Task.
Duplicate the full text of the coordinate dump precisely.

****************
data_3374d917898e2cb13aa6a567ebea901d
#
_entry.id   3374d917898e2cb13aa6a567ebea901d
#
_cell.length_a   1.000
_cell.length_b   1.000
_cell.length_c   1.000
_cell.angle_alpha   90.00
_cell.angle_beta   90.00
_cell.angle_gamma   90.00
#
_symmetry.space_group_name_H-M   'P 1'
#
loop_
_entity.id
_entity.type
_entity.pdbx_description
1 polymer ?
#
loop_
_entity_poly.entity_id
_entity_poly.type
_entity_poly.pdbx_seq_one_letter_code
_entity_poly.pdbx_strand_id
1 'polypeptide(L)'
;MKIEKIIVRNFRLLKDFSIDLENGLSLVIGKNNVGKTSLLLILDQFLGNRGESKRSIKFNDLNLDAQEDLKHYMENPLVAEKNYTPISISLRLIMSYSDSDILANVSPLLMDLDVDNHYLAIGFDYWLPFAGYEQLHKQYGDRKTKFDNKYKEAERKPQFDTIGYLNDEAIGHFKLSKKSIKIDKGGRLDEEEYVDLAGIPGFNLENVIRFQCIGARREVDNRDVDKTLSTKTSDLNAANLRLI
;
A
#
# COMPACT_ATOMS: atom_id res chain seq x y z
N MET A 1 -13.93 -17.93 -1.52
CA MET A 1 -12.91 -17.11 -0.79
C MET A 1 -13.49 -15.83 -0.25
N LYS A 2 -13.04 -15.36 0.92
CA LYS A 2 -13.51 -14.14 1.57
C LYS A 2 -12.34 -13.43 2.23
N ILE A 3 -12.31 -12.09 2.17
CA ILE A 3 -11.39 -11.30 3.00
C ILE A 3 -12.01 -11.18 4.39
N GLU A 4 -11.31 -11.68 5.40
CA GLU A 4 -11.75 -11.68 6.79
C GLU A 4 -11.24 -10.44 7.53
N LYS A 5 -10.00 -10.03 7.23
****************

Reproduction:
data_3374d917898e2cb13aa6a567ebea901d
#
_entry.id   3374d917898e2cb13aa6a567ebea901d
#
_cell.length_a   1.000
_cell.length_b   1.000
_cell.length_c   1.000
_cell.angle_alpha   90.00
_cell.angle_beta   90.00
_cell.angle_gamma   90.00
#
_symmetry.space_group_name_H-M   'P 1'
#
loop_
_entity.id
_entity.type
_entity.pdbx_description
1 polymer ?
#
loop_
_entity_poly.entity_id
_entity_poly.type
_entity_poly.pdbx_seq_one_letter_code
_entity_poly.pdbx_strand_id
1 'polypeptide(L)'
;MKIEKIIVRNFRLLKDFSIDLENGLSLVIGKNNVGKTSLLLILDQFLGNRGESKRSIKFNDLNLDAQEDLKHYMENPLVAEKNYTPISISLRLIMSYSDSDILANVSPLLMDLDVDNHYLAIGFDYWLPFAGYEQLHKQYGDRKTKFDNKYKEAERKPQFDTIGYLNDEAIGHFKLSKKSIKIDKGGRLDEEEYVDLAGIPGFNLENVIRFQCIGARREVDNRDVDKTLSTKTSDLNAANLRLI
;
A
#
# COMPACT_ATOMS: atom_id res chain seq x y z
N MET A 1 -13.93 -17.93 -1.52
CA MET A 1 -12.91 -17.11 -0.79
C MET A 1 -13.49 -15.83 -0.25
N LYS A 2 -13.04 -15.36 0.92
CA LYS A 2 -13.51 -14.14 1.57
C LYS A 2 -12.34 -13.43 2.23
N ILE A 3 -12.31 -12.09 2.17
CA ILE A 3 -11.39 -11.30 3.00
C ILE A 3 -12.01 -11.18 4.39
N GLU A 4 -11.31 -11.68 5.40
CA GLU A 4 -11.75 -11.68 6.79
C GLU A 4 -11.24 -10.44 7.53
N LYS A 5 -10.00 -10.03 7.23